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The Root Logic---Some Technical Details

An important early technical step will be to `get off the ground', logically speaking, which we will do by rooting the QED system in a `root logic', whose description requires only a few pages of typical logico-mathematical text. As a model for brevity and clarity, we can refer the reader to Godel's presentation, in about two pages, of high-order logic with number theory and set theory, at the beginning of his famous paper on undecidable questions.

The reason that we emphasize succinctness in the description of the logic is that we hope that there will be many separate implementations of a proof checker for this `root logic' and that each of these implementations can check the correctness of the entire QED system. In the end, it will be the `social process' of mathematical agreement that will lead to confidence in the implementations of these proof-checkers for the root logic of the QED system, and multiple implementations of a succinct logic will greatly increase the chance this social process will occur.

It is crucial that a `root logic' be a logic that is agreeable to all practicing mathematicians. The logic will, by necessity, be sufficiently strong to check any explicit computation, but the logic surely must not prejudge any historically debated questions such as the law of the excluded middle or the existence of uncountable sets.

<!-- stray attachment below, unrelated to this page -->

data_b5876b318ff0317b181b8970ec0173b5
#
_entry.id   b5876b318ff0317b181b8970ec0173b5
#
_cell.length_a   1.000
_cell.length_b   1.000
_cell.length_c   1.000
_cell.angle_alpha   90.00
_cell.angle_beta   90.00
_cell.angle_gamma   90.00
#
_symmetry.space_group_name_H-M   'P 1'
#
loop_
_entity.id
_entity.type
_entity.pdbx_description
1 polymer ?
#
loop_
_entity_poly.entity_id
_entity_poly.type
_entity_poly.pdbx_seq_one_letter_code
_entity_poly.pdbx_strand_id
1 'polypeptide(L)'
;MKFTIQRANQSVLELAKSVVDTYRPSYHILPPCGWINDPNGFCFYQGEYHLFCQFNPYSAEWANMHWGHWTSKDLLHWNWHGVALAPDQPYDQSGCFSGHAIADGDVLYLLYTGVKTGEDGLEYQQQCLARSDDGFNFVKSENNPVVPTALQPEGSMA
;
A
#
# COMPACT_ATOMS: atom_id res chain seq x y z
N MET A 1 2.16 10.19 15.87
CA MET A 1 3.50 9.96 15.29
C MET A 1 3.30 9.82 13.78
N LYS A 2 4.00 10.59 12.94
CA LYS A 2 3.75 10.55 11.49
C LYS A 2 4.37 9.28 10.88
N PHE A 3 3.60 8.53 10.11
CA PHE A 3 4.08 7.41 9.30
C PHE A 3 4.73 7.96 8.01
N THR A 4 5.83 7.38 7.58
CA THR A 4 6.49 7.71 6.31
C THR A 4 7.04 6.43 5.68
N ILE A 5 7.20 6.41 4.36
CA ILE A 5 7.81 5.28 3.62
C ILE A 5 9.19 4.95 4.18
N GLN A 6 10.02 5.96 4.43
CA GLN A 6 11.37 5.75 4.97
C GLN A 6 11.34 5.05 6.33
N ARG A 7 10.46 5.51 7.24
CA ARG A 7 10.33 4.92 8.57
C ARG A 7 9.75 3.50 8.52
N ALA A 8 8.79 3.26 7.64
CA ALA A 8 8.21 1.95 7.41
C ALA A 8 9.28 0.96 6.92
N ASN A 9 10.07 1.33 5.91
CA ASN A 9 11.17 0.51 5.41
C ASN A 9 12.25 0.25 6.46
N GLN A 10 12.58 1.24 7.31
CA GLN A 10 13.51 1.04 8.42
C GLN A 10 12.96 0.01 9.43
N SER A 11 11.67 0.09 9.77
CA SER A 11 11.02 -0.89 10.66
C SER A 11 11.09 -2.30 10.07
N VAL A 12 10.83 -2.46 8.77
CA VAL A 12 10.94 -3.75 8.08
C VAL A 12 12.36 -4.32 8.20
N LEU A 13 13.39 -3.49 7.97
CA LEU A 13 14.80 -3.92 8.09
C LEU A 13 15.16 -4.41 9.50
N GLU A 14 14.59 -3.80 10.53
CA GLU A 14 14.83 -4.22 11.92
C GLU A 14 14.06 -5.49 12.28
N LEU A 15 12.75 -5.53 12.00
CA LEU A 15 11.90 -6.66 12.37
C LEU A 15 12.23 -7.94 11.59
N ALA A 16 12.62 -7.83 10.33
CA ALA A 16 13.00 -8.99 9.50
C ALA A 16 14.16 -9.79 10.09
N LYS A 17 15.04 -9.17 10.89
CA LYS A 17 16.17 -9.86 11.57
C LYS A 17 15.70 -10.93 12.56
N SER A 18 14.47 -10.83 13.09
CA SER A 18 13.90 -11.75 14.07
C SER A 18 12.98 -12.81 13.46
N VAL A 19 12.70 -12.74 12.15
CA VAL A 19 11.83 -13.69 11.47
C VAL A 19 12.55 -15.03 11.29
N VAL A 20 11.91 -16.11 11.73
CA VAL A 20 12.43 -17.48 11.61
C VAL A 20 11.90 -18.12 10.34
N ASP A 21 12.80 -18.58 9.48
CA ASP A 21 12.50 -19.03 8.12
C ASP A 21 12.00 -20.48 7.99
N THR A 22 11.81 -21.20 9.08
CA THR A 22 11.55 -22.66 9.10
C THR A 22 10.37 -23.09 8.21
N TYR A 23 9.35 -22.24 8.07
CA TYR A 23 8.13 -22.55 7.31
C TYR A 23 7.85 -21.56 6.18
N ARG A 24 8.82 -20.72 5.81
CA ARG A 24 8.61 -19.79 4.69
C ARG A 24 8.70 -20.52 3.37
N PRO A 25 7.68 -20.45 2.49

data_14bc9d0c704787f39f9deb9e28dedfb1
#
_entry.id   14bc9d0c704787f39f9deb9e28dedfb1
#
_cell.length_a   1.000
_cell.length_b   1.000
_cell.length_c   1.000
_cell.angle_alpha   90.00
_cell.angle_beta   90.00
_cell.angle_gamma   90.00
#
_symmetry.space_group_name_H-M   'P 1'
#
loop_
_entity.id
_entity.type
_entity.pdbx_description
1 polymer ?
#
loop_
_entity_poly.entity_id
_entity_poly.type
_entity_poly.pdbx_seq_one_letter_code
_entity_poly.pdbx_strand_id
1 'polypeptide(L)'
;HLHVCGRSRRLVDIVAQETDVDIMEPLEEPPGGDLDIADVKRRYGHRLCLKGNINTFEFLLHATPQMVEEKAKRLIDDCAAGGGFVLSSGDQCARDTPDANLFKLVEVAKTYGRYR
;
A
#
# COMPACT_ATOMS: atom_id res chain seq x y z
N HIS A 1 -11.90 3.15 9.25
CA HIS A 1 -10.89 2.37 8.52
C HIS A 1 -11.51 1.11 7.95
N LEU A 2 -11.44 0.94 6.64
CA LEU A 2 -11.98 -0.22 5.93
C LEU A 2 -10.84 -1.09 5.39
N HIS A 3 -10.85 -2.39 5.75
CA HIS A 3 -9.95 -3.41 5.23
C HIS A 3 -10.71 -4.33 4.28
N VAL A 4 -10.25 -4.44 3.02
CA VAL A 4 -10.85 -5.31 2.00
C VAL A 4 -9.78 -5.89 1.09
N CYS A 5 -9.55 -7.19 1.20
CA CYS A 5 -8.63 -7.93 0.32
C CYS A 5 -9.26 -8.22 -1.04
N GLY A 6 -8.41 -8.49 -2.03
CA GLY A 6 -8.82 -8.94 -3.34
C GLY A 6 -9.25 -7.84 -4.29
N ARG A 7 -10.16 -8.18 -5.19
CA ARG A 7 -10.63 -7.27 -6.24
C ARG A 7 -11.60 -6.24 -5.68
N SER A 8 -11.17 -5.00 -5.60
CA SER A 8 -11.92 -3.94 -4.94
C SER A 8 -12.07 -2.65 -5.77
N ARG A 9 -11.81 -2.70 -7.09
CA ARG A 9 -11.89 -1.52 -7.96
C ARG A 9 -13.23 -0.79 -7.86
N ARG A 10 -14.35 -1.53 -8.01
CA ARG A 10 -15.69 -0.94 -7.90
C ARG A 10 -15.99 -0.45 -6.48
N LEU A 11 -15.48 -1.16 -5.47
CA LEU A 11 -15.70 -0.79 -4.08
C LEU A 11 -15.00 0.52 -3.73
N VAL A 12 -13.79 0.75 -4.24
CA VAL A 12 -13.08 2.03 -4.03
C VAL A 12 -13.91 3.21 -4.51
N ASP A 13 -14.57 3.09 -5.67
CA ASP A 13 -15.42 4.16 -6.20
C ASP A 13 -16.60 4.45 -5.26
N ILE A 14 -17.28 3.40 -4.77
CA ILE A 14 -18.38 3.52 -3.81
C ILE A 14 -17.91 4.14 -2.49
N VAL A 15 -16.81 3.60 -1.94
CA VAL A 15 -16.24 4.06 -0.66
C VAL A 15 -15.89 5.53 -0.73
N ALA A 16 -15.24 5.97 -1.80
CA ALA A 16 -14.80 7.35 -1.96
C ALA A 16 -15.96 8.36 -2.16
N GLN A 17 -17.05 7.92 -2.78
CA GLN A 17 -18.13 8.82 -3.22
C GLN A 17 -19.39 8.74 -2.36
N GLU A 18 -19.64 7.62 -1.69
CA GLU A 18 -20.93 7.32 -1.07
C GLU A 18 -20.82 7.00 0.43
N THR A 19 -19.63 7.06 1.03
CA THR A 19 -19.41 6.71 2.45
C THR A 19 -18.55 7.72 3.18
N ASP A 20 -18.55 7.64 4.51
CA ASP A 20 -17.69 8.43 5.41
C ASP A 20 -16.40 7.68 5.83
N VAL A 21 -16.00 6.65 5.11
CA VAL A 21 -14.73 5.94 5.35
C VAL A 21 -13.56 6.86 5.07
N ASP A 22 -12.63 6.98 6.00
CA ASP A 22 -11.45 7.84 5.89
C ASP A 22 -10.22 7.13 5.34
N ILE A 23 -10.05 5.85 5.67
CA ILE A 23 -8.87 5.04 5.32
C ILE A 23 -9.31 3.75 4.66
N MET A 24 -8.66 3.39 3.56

As just one hint of a logic that might be used as the basis of QED, we mention Primitive Recursive Arithmetic (PRA) which is the logic Skolem invented for the foundations of arithmetic, which was later adopted by Hilbert-Bernays as the right vehicle for proof theory. It has also been further developed by Goodstein. In PRA one finds (a) an absence of explicit quantification, (b) an ability to define primitive recursive functions, (c) a few rules for handling equality, e.g., substitution of equals for equals, (d) a rule of instantiation, and (e) a simple induction principle. One reason for taking such a logic as the root logic is that it is doubtful that Metamathematics can be developed in a weaker logic. In any root logic one needs to be able to define, inductively, an infinite collection of terms and, inductively, an infinite collection of theorems, using in the definition of `theorem' such primitive recursive concepts as substitution. Thus PRA has the bare minimum power we would need to `get off the ground'. Yet we think it suffices even for checking theorems in classical set theory, in a sense we describe below. The logic FS0, conservative over PRA, but with sets and quantifiers, has been proposed by Feferman as a vehicle more congenial than PRA for studying logics.